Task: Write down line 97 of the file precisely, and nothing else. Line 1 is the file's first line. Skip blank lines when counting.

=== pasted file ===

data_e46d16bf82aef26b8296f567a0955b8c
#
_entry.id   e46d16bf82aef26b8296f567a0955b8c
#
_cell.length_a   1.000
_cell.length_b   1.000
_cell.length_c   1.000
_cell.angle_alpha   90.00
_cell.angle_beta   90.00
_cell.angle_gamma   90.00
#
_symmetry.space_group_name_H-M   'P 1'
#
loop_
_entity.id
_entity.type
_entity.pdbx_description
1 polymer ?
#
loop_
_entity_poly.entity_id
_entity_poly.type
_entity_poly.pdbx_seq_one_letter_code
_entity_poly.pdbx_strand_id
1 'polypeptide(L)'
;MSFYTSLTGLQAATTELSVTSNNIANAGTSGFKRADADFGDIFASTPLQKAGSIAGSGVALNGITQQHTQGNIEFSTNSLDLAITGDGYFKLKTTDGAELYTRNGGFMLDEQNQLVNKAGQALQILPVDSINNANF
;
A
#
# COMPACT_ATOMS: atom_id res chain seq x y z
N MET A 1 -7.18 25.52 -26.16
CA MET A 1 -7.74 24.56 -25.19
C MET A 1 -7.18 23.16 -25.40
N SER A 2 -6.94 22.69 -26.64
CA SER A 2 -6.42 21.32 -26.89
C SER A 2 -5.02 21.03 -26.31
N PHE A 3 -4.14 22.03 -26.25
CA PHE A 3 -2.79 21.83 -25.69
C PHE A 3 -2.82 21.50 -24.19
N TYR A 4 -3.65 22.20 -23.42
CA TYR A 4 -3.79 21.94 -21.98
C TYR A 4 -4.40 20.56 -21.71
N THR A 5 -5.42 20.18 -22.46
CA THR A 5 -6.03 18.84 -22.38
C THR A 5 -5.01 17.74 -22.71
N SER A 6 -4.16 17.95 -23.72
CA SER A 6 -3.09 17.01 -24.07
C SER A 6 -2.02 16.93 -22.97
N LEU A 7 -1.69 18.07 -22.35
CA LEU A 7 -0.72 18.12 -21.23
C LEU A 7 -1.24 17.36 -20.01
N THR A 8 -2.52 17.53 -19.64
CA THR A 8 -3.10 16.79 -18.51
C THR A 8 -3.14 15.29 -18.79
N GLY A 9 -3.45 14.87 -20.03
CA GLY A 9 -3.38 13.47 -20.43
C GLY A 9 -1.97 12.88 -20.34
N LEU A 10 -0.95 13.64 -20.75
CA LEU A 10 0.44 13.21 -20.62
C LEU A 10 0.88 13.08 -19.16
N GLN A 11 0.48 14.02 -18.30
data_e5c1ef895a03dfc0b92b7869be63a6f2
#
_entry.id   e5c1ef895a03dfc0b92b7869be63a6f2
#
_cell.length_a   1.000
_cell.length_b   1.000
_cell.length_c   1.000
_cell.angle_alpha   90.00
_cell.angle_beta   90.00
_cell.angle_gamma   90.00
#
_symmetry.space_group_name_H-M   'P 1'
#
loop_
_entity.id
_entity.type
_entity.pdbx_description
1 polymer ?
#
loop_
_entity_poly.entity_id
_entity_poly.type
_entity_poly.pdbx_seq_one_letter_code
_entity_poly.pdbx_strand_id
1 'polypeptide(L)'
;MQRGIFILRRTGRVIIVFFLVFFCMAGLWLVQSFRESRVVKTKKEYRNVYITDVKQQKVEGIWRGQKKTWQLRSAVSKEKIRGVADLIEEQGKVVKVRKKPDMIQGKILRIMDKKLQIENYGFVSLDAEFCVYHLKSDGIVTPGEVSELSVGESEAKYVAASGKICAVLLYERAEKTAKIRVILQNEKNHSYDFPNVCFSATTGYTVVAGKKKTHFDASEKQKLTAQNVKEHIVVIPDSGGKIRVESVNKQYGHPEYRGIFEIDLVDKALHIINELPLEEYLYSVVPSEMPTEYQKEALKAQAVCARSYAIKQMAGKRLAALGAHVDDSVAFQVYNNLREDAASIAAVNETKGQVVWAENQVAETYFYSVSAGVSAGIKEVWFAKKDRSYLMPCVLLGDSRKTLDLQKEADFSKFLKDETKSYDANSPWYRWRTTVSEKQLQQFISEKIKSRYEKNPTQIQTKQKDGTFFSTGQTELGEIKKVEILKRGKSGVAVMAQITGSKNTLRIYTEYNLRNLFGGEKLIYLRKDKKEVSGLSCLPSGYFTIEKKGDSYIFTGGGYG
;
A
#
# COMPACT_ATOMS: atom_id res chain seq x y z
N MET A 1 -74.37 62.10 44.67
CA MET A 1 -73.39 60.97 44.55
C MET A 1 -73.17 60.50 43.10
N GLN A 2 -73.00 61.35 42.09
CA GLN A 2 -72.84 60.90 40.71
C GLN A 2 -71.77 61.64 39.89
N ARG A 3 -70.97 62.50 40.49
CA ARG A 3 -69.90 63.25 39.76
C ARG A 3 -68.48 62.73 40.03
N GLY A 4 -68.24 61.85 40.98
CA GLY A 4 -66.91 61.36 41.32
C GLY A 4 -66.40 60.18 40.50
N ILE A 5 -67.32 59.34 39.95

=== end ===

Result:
C GLN A 2 -71.77 61.64 39.89